In one way, Afghanistan is no different from many other countries—weddings are a big deal. However, I was shocked to learn that the groom’s family actually purchases the bride from her family. A bride can cost anywhere from $5,000 to over $10,000, depending on how worthy the groom’s mother deems her to be. And there’s usually a bit of haggling over her value.
Perhaps it’s just my perspective as a foreign Westerner—to be fair, it’s not so different from the concept of a dowry, or the bride’s family paying for the wedding. Still, I was horrified to learn that women are bought and sold.
Travel tip: If these topics come up, remember to discuss and learn, not condemn. Even if you disagree with much of what goes on, remember that, as a foreigner, it’s not your culture to change.
I also saw plenty of completely normal things.
Just because a woman lives in a crazy conservative world doesn’t mean she’s that fundamentally different from you and I. The women in Afghanistan still love to laugh, hang out with friends, and look good.
Women on the street often flip up their burqas to get some fresh air… or to shout at a salesman in the bazaar. Groups of women can be spotted in shrines and parks animatedly gossiping and laughing together. And plenty of women on the street have perfectly done makeup… even those under burqas.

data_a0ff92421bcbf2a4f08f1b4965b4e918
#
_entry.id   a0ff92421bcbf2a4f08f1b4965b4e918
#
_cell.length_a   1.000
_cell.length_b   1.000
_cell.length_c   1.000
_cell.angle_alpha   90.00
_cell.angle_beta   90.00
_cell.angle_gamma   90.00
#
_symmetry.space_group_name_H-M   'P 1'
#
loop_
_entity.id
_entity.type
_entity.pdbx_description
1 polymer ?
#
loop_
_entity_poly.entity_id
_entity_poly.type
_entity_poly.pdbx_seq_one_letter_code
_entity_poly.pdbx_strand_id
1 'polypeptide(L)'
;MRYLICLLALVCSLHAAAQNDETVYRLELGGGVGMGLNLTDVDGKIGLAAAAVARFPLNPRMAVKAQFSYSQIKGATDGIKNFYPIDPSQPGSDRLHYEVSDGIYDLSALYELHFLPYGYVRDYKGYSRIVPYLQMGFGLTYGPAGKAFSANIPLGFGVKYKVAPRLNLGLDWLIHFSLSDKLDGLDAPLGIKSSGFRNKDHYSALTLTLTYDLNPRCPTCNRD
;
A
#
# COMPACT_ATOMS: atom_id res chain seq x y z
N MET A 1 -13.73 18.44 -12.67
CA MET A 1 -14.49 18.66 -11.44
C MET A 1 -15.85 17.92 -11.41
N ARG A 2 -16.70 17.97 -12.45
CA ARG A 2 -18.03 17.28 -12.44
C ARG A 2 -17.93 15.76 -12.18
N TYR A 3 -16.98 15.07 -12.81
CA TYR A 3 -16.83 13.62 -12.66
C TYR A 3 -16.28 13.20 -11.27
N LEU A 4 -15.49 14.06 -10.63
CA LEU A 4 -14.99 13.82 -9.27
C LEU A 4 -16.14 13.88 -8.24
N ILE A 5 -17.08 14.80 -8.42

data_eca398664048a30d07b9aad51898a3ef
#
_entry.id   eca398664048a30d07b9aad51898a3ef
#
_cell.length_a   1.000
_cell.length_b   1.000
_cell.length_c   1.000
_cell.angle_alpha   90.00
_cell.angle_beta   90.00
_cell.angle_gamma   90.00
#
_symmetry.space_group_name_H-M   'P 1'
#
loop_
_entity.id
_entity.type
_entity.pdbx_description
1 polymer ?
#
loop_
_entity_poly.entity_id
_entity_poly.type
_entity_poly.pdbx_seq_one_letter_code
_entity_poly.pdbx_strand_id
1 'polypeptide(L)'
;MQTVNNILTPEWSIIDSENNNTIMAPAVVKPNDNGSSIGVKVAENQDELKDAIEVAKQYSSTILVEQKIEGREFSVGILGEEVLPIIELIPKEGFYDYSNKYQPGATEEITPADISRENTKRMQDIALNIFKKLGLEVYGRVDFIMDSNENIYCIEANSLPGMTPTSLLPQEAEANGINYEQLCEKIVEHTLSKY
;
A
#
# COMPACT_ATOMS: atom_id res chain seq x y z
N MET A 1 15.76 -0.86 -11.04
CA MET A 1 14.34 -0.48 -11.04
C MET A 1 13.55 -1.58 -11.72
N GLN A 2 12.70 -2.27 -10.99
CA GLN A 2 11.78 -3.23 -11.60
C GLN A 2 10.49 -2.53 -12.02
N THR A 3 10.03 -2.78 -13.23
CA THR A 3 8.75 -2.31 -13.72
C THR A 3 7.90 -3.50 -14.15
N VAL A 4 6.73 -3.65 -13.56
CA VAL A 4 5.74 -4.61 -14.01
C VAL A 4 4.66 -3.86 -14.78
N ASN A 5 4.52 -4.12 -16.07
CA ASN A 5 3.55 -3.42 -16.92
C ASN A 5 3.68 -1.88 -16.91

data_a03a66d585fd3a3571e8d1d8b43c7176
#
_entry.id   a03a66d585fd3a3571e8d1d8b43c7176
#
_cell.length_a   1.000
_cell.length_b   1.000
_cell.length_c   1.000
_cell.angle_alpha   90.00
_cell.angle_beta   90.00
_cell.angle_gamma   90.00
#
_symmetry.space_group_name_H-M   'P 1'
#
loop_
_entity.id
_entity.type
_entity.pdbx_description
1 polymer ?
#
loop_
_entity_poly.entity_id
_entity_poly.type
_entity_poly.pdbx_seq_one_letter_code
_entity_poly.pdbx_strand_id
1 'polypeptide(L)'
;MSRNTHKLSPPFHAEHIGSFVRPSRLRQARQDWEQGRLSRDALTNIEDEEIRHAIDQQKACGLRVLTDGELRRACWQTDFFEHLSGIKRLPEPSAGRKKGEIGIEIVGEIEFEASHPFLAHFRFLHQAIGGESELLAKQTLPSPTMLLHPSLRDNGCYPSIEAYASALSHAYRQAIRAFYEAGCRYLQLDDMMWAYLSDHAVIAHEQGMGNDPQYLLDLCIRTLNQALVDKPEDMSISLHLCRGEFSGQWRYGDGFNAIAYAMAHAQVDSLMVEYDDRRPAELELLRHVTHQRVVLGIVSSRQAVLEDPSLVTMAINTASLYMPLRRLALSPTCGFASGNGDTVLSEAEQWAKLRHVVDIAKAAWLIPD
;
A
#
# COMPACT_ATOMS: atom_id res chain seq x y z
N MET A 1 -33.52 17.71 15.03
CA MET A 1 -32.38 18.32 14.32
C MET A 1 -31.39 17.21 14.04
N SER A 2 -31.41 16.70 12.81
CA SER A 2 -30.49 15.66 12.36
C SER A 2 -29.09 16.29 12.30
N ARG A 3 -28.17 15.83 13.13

Travel tip: As a woman, if you sit by yourself long enough, it’s quite likely that a woman (or three) will come up to you to say hello and make sure you’re okay.
But in the end, I felt guilt…
Afghanistan has a long way to go before the average woman can enjoy any kind of equality. But as a foreign female, at the end of the day, I could go to my room and do, wear, and say what I wanted without needing permission from men. At the end of my trip, I packed my backpack, got on a plane, and simply flew away… something most Afghan women can only dream of.
Novels by Khaled Hosseini featuring Afghanistan …
Please note that we use the terms “female” and “women” to refer to any individual who identifies as a woman or with femininity, including transgender and non-binary individuals. We always strive to use real photos from our own adventures, provided by the guest writer or from our personal travels. However, in some cases, due to photo quality, we must use stock photography. If you have any questions about the photography please let us know.